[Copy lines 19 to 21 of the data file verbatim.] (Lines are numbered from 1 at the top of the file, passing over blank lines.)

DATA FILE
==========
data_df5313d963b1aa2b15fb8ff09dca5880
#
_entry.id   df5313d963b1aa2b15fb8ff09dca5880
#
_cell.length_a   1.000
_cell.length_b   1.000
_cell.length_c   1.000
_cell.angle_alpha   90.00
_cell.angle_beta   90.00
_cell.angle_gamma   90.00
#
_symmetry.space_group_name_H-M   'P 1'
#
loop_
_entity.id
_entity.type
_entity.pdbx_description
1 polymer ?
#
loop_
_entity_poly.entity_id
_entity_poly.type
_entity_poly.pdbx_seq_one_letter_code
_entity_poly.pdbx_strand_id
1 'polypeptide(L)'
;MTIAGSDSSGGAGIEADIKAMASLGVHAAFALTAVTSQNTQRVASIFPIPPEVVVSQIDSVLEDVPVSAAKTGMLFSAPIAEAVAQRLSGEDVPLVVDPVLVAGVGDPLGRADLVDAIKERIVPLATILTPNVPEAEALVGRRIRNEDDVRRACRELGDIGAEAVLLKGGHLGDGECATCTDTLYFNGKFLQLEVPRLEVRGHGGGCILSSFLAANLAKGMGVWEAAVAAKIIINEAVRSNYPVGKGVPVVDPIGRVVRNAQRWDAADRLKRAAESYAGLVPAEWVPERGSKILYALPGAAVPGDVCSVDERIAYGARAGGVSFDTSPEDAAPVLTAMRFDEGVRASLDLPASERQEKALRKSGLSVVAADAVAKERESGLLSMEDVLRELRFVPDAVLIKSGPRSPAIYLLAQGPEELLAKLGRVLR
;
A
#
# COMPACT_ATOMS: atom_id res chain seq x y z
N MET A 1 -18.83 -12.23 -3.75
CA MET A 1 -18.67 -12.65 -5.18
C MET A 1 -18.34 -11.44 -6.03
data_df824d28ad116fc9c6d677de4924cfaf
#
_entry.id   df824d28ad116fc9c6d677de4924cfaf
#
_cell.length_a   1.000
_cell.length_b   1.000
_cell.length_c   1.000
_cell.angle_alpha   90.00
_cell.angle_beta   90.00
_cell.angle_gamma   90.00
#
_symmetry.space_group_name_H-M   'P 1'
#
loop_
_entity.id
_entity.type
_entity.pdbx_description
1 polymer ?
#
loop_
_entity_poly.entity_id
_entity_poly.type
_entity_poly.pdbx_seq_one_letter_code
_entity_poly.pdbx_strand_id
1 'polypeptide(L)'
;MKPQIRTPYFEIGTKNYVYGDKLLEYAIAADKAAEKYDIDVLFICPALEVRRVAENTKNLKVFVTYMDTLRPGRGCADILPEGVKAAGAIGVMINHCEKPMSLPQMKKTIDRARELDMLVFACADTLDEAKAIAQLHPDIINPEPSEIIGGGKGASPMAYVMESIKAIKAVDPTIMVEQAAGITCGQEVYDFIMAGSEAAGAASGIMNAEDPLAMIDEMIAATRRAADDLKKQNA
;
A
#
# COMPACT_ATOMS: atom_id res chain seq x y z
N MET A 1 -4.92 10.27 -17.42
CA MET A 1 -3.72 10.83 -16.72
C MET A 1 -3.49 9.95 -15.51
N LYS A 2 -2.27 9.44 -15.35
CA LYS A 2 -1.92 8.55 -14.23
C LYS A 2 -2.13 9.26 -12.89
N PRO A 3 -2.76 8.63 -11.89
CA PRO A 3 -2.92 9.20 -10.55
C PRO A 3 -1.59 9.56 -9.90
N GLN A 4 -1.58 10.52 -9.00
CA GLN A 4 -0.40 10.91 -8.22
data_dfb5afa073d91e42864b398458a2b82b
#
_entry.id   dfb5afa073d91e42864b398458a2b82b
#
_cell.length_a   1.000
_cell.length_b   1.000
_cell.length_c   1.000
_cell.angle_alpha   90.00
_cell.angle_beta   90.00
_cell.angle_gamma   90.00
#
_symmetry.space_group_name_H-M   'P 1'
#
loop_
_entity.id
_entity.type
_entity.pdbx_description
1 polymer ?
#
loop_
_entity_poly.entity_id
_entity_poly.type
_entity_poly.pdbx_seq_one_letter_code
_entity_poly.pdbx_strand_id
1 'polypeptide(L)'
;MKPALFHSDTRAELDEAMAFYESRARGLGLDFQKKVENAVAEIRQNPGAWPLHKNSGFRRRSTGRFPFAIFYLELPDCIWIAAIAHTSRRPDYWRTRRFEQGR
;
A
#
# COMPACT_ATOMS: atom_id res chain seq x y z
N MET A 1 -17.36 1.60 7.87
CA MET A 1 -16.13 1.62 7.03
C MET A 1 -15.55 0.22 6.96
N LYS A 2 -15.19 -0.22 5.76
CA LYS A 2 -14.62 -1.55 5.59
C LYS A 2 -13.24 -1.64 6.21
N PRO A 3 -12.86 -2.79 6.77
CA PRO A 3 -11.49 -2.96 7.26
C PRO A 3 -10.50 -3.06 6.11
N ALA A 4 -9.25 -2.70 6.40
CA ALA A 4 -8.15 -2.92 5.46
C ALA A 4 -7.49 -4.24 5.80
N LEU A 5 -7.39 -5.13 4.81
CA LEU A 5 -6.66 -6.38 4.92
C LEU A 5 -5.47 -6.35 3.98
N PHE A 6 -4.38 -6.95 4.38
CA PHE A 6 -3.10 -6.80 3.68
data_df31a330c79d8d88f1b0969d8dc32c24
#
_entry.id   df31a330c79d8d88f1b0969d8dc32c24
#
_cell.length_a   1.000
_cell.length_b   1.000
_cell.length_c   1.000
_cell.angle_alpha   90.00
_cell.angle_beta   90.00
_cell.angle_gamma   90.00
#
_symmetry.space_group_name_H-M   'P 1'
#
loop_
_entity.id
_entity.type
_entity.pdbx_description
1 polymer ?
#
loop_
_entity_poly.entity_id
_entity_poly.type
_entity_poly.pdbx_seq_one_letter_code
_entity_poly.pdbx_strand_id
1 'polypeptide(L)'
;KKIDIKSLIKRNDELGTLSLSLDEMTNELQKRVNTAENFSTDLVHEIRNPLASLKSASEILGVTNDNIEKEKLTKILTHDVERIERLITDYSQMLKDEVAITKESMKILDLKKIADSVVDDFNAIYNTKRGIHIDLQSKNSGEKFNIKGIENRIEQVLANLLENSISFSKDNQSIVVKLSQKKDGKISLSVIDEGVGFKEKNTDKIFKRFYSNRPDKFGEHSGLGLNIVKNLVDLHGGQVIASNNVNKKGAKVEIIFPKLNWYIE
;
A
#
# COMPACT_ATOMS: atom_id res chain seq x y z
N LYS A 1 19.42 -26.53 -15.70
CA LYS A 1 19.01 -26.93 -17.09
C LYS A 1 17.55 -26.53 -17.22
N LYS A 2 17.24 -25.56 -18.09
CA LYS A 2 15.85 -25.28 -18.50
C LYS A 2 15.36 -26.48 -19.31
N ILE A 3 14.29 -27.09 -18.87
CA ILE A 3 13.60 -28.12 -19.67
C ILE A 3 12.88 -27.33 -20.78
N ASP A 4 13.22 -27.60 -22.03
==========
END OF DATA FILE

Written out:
#
loop_
_entity_poly.entity_id